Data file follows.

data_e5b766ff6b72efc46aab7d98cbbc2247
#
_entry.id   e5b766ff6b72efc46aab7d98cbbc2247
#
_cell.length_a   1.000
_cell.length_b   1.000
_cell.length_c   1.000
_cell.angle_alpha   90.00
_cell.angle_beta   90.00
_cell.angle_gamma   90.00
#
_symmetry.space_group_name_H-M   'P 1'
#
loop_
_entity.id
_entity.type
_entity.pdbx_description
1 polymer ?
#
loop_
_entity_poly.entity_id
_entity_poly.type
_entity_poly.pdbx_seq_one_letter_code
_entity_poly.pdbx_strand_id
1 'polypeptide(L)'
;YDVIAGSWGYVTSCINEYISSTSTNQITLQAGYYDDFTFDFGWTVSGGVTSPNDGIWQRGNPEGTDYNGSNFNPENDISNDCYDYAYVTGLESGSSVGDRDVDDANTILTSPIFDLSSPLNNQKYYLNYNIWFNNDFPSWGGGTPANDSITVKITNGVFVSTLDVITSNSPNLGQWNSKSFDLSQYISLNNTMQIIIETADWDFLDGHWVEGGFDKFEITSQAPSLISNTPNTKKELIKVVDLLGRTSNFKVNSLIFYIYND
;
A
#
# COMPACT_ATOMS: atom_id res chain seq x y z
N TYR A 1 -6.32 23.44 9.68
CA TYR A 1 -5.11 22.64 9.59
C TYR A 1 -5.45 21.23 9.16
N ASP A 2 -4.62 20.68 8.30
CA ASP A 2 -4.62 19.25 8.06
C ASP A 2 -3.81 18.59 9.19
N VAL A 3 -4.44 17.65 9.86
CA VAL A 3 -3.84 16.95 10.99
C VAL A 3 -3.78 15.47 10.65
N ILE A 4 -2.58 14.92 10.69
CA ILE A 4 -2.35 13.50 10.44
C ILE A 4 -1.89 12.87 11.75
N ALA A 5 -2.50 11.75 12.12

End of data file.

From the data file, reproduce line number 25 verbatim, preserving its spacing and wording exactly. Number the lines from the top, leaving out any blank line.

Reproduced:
1 'polypeptide(L)'